It’s happened again.
Bitcoin value has just soared to $9,600. It’s climbed heavily over the last 24 hour period.
The price jumped from around $8,000 earlier this month.
It comes in the wake of CME’s announcement that it will launch Bitcoin trading soon, and Square revealing it will pilot Bitcoin sales via its Square Cash app.
And it’s for these reasons that one research firm believes Bitcoin’s success has only just started.
What is Bitcoin?
Bitcoin is a decentralized digital currency, meaning neither does it exist in the physical world, nor does it have a central bank such as the Federal Reserve. There are also a finite number of bitcoins in the world, according to Bitcoin.org.
Only 21 million bitcoins exist but this is not seen as a limitation because bitcoins can be broken down into smaller sub-units of bits with 1,000,000 bits in 1 bitcoin. Bitcoins can be divided up to 8 decimal places (0.000 000 01) and potentially even smaller units.
Ronnie Moas, founder of Standpoint Research, wrote in a report to clients earlier this month: ‘There have been many positive developments during the last five months and a few of the obstacles that were in Bitcoin’s way have been knocked down.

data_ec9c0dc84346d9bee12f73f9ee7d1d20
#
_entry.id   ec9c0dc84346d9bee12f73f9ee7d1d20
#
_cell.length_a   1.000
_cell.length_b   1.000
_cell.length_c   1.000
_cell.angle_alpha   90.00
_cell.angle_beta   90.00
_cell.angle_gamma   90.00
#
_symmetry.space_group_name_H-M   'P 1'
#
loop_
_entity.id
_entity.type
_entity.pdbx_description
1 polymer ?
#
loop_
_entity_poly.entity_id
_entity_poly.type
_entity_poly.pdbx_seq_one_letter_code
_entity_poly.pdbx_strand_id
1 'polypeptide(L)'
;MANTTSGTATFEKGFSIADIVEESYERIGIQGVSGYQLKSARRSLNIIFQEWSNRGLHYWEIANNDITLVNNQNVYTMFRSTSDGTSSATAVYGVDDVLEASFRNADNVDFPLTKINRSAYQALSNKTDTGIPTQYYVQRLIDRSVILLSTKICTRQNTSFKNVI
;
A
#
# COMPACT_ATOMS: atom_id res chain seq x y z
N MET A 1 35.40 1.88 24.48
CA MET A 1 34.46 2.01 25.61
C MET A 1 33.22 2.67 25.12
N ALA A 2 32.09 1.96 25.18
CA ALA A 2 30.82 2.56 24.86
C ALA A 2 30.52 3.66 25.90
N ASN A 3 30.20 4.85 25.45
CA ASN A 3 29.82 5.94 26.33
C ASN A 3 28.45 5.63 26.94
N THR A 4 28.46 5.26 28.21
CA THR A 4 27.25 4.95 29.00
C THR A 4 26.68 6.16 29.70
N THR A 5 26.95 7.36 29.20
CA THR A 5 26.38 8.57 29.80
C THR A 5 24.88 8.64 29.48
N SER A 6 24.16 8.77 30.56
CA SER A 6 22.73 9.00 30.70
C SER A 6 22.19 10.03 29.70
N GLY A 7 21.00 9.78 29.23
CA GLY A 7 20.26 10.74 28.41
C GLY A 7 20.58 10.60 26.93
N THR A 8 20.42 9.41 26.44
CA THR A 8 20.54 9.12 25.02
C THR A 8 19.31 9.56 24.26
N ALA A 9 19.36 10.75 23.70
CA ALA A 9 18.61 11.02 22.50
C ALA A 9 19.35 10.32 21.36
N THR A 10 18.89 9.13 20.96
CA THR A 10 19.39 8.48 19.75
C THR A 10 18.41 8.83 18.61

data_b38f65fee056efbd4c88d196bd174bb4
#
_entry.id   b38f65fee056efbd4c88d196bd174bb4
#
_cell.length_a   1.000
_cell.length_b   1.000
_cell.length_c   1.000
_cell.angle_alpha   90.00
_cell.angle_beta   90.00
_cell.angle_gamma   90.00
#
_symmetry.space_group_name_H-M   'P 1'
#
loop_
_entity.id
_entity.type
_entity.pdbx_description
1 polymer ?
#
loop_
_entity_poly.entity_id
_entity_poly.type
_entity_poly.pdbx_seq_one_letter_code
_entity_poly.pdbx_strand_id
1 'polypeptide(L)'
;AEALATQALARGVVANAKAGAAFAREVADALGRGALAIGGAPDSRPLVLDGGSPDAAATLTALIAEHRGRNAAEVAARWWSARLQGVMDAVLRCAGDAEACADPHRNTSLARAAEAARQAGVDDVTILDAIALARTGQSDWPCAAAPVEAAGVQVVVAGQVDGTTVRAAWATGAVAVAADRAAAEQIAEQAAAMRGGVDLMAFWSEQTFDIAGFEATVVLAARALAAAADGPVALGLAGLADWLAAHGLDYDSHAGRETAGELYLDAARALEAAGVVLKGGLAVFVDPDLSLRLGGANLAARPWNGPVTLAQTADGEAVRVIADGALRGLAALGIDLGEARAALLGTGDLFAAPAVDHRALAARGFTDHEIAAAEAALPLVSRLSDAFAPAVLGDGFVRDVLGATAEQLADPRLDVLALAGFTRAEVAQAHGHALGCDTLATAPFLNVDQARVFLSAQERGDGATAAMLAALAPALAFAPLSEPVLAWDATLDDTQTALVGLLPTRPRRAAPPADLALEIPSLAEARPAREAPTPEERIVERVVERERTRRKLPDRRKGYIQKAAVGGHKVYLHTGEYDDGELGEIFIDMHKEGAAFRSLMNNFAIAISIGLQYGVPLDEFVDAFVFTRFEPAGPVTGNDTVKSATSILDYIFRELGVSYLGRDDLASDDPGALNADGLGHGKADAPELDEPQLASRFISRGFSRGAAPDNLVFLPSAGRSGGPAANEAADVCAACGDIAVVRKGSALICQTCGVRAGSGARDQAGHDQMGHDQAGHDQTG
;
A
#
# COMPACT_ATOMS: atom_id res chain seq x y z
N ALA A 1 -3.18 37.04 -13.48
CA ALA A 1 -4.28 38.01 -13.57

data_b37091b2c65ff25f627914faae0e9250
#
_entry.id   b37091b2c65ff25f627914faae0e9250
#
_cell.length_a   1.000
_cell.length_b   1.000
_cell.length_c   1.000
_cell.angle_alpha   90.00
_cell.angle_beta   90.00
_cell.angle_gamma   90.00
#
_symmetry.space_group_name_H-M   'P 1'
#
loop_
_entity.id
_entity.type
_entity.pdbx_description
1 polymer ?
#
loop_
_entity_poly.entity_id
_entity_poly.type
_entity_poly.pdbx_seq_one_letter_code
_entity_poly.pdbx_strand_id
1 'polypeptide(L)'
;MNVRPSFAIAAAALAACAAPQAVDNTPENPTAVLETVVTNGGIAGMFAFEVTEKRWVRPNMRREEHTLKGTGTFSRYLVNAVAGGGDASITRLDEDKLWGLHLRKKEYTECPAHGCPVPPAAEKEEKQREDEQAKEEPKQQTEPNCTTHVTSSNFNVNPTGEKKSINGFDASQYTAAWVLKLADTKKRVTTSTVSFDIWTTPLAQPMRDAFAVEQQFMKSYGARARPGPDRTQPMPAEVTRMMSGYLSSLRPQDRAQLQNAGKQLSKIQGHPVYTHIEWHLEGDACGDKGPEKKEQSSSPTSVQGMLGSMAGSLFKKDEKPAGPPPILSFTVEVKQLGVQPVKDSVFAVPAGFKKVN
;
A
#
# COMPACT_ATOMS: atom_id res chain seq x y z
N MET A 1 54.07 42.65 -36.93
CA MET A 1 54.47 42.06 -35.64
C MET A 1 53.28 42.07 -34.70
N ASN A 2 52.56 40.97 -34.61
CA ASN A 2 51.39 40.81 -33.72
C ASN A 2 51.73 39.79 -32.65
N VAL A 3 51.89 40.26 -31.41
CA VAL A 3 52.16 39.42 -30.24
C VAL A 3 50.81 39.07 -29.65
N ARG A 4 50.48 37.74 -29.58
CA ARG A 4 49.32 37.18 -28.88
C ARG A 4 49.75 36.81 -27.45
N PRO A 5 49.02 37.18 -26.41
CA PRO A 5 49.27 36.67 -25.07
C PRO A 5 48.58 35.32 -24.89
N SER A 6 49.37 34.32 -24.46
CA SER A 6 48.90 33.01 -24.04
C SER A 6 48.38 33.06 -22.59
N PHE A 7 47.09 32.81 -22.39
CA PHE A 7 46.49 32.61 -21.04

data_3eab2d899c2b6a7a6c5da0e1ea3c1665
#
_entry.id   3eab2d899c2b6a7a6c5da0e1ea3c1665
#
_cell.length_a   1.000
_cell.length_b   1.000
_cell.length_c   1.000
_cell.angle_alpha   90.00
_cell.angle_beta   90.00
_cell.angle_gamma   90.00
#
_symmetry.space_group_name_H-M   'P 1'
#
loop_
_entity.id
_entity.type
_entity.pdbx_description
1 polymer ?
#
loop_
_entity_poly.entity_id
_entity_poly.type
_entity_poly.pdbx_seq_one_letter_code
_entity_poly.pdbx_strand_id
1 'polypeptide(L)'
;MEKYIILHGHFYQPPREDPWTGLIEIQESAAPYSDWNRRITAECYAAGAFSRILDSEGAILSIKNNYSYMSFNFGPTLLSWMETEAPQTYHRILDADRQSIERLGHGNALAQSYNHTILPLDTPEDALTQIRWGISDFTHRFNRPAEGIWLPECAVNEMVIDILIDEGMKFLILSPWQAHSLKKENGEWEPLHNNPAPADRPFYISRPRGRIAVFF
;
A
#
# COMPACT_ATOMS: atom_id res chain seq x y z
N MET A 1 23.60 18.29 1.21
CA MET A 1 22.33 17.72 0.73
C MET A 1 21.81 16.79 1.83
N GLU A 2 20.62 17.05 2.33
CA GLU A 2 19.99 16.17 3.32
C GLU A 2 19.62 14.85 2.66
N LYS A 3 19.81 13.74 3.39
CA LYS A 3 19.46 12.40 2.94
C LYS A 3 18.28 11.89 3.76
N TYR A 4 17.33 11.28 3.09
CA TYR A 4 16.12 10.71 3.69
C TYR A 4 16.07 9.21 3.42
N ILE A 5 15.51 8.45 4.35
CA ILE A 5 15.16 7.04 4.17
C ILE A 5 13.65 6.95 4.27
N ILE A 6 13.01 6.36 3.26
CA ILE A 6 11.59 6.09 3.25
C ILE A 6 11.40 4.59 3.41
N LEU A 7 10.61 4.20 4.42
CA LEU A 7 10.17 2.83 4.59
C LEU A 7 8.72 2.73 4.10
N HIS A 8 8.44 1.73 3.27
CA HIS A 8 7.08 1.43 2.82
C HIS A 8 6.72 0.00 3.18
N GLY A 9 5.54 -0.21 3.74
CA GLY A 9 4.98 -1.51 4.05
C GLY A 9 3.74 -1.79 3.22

‘An argument can be made that the good news is still not fully reflected in the current price.’
They believe the price for Bitcoin is set to surge to $14,000 in 2018.
Bitcoin was introduced in 2009 by a mysterious programmer known only as Satoshi Nakamoto, which is thought to be a pseudonym, and who has never given an interview. Previously the domain of technology-friendly libertarians, bitcoin has shot to mainstream financial attention after its value increased by up to 1,000 per cent since the start of the year.
The rise of bitcoin also coincided with the tipping point of the financial crisis in Cyprus, when it was announced individual savers faced a one-off levy in order for a eurozone bailout to go ahead. In light of governments raiding savings in this way, the prospect of a currency free from government regulation and interference suddenly becomes much more enticing. However, the US Treasury has previously made moves to apply laundering rules to virtual currencies such as bitcoin.
Buying Bitcoin appears to be pretty straight forward. The first step is to visit bitcoin.org and download a virtual wallet.
From there, you will be offered links to various websites where payments can be made for the currency, a lot like torrent websites which allow you to download music and movies.